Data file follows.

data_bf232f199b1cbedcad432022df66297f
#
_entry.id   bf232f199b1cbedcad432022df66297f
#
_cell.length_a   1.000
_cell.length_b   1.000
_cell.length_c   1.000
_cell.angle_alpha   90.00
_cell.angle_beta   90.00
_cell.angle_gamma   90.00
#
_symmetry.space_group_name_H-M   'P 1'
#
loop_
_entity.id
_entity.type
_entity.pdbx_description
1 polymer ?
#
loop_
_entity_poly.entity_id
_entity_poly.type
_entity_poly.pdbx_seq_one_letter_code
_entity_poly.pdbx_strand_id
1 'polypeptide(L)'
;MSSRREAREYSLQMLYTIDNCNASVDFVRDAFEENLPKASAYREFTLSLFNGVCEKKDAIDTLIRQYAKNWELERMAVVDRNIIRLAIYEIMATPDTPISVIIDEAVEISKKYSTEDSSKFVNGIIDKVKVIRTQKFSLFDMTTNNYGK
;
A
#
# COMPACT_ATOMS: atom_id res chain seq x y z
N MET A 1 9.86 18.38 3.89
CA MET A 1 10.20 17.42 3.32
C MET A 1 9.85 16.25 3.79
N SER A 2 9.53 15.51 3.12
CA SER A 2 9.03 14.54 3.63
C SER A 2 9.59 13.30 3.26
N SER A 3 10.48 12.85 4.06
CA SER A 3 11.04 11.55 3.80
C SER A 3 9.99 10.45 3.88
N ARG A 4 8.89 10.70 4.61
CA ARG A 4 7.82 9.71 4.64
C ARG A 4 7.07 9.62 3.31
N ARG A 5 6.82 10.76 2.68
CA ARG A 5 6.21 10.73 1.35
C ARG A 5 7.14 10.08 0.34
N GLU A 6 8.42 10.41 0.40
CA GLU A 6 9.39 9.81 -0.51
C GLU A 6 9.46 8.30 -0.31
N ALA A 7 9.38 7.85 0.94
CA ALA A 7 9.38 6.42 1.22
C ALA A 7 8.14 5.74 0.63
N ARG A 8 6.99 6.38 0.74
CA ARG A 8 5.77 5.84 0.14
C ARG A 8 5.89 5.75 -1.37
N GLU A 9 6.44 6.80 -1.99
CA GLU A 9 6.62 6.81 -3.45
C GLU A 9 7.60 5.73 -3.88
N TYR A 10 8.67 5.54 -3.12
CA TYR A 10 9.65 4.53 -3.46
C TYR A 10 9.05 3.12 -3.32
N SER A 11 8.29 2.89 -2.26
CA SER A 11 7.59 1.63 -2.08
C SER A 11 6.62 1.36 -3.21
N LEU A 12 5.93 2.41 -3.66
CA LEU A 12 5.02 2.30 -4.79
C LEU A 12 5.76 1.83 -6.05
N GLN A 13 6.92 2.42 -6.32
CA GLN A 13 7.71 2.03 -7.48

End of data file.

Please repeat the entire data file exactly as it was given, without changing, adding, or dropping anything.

data_bf232f199b1cbedcad432022df66297f
#
_entry.id   bf232f199b1cbedcad432022df66297f
#
_cell.length_a   1.000
_cell.length_b   1.000
_cell.length_c   1.000
_cell.angle_alpha   90.00
_cell.angle_beta   90.00
_cell.angle_gamma   90.00
#
_symmetry.space_group_name_H-M   'P 1'
#
loop_
_entity.id
_entity.type
_entity.pdbx_description
1 polymer ?
#
loop_
_entity_poly.entity_id
_entity_poly.type
_entity_poly.pdbx_seq_one_letter_code
_entity_poly.pdbx_strand_id
1 'polypeptide(L)'
;MSSRREAREYSLQMLYTIDNCNASVDFVRDAFEENLPKASAYREFTLSLFNGVCEKKDAIDTLIRQYAKNWELERMAVVDRNIIRLAIYEIMATPDTPISVIIDEAVEISKKYSTEDSSKFVNGIIDKVKVIRTQKFSLFDMTTNNYGK
;
A
#
# COMPACT_ATOMS: atom_id res chain seq x y z
N MET A 1 9.86 18.38 3.89
CA MET A 1 10.20 17.42 3.32
C MET A 1 9.85 16.25 3.79
N SER A 2 9.53 15.51 3.12
CA SER A 2 9.03 14.54 3.63
C SER A 2 9.59 13.30 3.26
N SER A 3 10.48 12.85 4.06
CA SER A 3 11.04 11.55 3.80
C SER A 3 9.99 10.45 3.88
N ARG A 4 8.89 10.70 4.61
CA ARG A 4 7.82 9.71 4.64
C ARG A 4 7.07 9.62 3.31
N ARG A 5 6.82 10.76 2.68
CA ARG A 5 6.21 10.73 1.35
C ARG A 5 7.14 10.08 0.34
N GLU A 6 8.42 10.41 0.40
CA GLU A 6 9.39 9.81 -0.51
C GLU A 6 9.46 8.30 -0.31
N ALA A 7 9.38 7.85 0.94
CA ALA A 7 9.38 6.42 1.22
C ALA A 7 8.14 5.74 0.63
N ARG A 8 6.99 6.38 0.74
CA ARG A 8 5.77 5.84 0.14
C ARG A 8 5.89 5.75 -1.37
N GLU A 9 6.44 6.80 -1.99
CA GLU A 9 6.62 6.81 -3.45
C GLU A 9 7.60 5.73 -3.88
N TYR A 10 8.67 5.54 -3.12
CA TYR A 10 9.65 4.53 -3.46
C TYR A 10 9.05 3.12 -3.32
N SER A 11 8.29 2.89 -2.26
CA SER A 11 7.59 1.63 -2.08
C SER A 11 6.62 1.36 -3.21
N LEU A 12 5.93 2.41 -3.66
CA LEU A 12 5.02 2.30 -4.79
C LEU A 12 5.76 1.83 -6.05
N GLN A 13 6.92 2.42 -6.32
CA GLN A 13 7.71 2.03 -7.48